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Millions of African children unable to access quality and safe education

By Edith Mutethya in Nairobi, Kenya | | Updated: 2021-06-17 20:14
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Children play with a broken bicycle, amid the coronavirus disease (COVID-19) outbreak, within the Kibera settlement in Nairobi, Kenya, May 4, 2021. PHOTO/REUTERS

As the African Union member states marked the International Day of the African Child on Wednesday, several organizations expressed concerns about the millions of the children across the continent who still remain out of school.

This is despite the key strides made by the AU member states in realizing children's rights.

Save the Children, a global organization that focuses on saving and improving children's lives, attributed the quality and safe education inaccessibility to conflicts, discrimination against girls and the COVID-19 pandemic.

The organization said children in Sub-Saharan Africa have lost, on average, 69 days of education due to the pandemic-related school closures and a lack of access to remote learning.

It said even though some schools across the continent have re-opened, many children remain at home due to conflict, climate shocks, or poverty, citing southern Somalia, where up to 73 percent of children have not returned to class.

Notably, even before the COVID-19 school closures hit, millions of children across Africa's crisis and conflict-affected countries were losing out on education.

Speaking during the Save the Children's campaign 100 Days of Action, ahead of the International Day of the African Child, a 15-year-old member of the national children's parliament in Mali, said authorities, decision-makers and donors need, as first step, to find out what is really missing in the schools, and then provide a budget that can cover the needs.

"The education of children in conflict areas is disastrous. Imagine a child going to school and seeing it on fire! He will of course not want to go back, he will think that it's not a safe place," she said.

"Unfortunately, this exists in our country. All children have the right to a quality education. Let's commit ourselves so that tomorrow this right can be respected everywhere in the world."

Between mid-2017 and mid-2019, the central Sahel countries of Burkina Faso, Mali, and Niger witnessed a six-fold increase in school closures due to attacks and insecurity, Save the Children said.

Due to the conflicts, 3,864 schools in the region were closed by the end of last year, leaving 8 million children out of school and 19,000 teachers affected.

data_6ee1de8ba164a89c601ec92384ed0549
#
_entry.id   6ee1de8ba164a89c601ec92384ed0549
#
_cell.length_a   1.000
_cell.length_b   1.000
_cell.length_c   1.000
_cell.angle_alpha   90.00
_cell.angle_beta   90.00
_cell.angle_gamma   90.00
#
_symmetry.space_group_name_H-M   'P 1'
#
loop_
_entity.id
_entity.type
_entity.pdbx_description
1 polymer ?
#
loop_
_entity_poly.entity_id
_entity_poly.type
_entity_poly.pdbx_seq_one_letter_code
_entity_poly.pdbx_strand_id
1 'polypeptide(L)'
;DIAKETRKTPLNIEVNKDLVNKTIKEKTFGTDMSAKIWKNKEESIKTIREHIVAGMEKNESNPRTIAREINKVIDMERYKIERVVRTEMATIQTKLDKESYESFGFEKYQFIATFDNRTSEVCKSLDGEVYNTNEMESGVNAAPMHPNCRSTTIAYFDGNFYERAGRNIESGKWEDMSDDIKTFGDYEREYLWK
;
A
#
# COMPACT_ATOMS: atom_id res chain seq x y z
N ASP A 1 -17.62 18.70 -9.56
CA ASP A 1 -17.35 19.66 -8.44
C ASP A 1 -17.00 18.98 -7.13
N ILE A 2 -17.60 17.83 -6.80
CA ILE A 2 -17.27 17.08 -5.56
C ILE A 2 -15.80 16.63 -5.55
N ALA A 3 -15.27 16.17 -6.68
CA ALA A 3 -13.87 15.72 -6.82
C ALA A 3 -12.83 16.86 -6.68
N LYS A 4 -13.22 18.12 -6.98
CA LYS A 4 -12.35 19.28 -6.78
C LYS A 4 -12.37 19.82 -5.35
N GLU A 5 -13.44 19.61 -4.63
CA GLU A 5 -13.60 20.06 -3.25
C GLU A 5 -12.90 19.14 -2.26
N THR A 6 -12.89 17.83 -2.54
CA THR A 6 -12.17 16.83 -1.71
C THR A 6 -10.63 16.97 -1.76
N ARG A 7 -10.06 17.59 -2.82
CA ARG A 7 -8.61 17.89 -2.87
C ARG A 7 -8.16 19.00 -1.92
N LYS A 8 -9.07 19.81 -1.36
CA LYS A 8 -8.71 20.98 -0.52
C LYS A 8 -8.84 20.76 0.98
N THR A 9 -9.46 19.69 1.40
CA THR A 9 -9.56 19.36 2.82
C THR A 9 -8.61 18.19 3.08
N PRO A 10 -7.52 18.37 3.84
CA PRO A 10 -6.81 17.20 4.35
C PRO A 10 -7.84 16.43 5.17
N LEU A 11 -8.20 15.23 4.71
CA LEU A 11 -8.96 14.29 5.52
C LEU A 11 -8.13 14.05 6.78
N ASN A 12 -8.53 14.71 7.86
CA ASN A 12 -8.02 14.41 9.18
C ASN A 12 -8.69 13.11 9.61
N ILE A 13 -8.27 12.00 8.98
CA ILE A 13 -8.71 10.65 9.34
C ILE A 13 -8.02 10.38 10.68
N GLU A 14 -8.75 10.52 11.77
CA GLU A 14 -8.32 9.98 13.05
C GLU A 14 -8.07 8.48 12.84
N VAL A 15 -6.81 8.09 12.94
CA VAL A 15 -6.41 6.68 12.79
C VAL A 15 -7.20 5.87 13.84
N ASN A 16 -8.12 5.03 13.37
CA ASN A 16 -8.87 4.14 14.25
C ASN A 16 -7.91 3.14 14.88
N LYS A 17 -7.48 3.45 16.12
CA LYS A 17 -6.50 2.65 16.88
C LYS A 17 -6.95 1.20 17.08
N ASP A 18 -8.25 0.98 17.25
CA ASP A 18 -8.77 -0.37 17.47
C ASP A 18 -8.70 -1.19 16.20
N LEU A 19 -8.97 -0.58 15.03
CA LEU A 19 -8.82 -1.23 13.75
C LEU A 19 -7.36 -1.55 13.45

Save the Children is calling on African leaders to ensure that as they focus on their response to COVID-19, students and educational facilities are protected from attacks and from military use. This is in addition to investing more to transform education system.

"Despite progress across the continent, Sub-Saharan Africa is still home to the worst countries on the Earth to be a child," the organization said.

"African governments need to recognize that school closures hit the most vulnerable children hardest, and adopt national plans to ensure they will support appropriate low-tech, inclusive, gender-responsive and affordable distance education methods where necessary."

Mohamed Fall, the eastern and southern Africa director of the United Nations Children's Fund, said millions of children across sub-Saharan Africa are in desperate need of access to education, basic healthcare, nutrition, clean water, protection, a birth certificate - and hope.

He added that tens of thousands more are in need of mental health and psycho-social support as conflict and horrific violence has become daily life for far too many.

"Last week, I was in Cabo Delgado in Mozambique, where 700,000 people have been displaced by the insurgency, nearly half of them children," he said.

"On Ibo Island, I met two boys. During the brutal attacks in Palma in March, they were separated from their parents when they were rushed by boat to safety on Ibo Island. When I looked into their eyes I saw fear and anxiety, with the worry of not knowing the whereabouts of their parents and if they will ever see them again."

The AU Commission Department of Political Affairs, Peace and Security promised to continue offering support for the safe school's agenda.

It said plans are underway to launch the Africa Platform for Children Affected by Armed Conflict to drive action within at all levels.

The AU and its member states observe the International Day of the African Child as a commemoration of the June 16, 1976 student uprising in Soweto, South Africa, where students who marched in protest against apartheid-inspired education were brutally murdered.

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